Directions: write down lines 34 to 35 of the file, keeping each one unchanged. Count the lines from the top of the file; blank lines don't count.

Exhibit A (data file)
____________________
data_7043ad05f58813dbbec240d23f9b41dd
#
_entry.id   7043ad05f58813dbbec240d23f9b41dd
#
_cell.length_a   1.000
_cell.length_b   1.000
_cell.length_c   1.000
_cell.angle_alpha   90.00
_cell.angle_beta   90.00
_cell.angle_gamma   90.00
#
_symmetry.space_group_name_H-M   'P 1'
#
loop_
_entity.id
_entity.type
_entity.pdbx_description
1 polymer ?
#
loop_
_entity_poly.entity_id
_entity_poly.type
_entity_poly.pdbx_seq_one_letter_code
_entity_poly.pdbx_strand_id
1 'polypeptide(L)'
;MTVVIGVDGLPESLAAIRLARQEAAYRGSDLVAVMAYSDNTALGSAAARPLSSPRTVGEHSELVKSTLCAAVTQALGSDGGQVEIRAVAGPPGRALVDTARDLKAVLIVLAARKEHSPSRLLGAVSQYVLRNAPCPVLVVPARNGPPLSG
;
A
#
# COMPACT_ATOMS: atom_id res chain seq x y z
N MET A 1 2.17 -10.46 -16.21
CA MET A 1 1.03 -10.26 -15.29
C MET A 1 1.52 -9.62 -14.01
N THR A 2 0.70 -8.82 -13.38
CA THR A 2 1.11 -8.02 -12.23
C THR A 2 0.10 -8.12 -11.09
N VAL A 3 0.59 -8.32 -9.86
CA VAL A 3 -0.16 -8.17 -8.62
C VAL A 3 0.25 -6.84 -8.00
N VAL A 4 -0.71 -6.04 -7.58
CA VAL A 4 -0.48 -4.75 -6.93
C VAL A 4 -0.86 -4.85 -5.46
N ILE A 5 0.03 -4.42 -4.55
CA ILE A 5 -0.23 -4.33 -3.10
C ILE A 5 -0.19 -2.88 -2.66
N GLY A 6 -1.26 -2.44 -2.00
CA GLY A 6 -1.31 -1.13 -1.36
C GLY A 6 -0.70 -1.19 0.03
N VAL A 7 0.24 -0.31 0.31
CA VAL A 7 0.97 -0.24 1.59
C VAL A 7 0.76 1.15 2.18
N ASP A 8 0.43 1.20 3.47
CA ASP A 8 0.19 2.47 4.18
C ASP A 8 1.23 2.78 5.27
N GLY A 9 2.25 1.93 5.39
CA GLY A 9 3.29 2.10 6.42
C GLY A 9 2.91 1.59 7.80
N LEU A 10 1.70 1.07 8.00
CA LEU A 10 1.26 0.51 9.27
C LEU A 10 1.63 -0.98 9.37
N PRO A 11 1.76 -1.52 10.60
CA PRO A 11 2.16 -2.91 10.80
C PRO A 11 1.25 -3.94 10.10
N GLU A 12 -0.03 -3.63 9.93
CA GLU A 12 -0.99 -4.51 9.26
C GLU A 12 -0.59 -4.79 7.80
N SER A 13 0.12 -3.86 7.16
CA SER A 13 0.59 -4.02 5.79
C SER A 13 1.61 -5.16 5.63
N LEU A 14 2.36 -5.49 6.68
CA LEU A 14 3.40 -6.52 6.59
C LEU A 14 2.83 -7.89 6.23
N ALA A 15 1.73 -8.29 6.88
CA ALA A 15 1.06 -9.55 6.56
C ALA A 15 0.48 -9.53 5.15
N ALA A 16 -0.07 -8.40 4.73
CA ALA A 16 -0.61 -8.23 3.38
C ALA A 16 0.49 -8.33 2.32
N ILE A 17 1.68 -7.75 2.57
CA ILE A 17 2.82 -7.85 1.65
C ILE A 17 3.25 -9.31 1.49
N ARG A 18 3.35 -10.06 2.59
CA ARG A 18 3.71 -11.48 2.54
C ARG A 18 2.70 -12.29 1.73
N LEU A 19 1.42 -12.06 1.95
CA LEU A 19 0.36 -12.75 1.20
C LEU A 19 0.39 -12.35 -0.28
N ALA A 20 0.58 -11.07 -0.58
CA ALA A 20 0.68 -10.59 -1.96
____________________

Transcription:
N THR A 2 0.70 -8.82 -13.38
CA THR A 2 1.11 -8.02 -12.23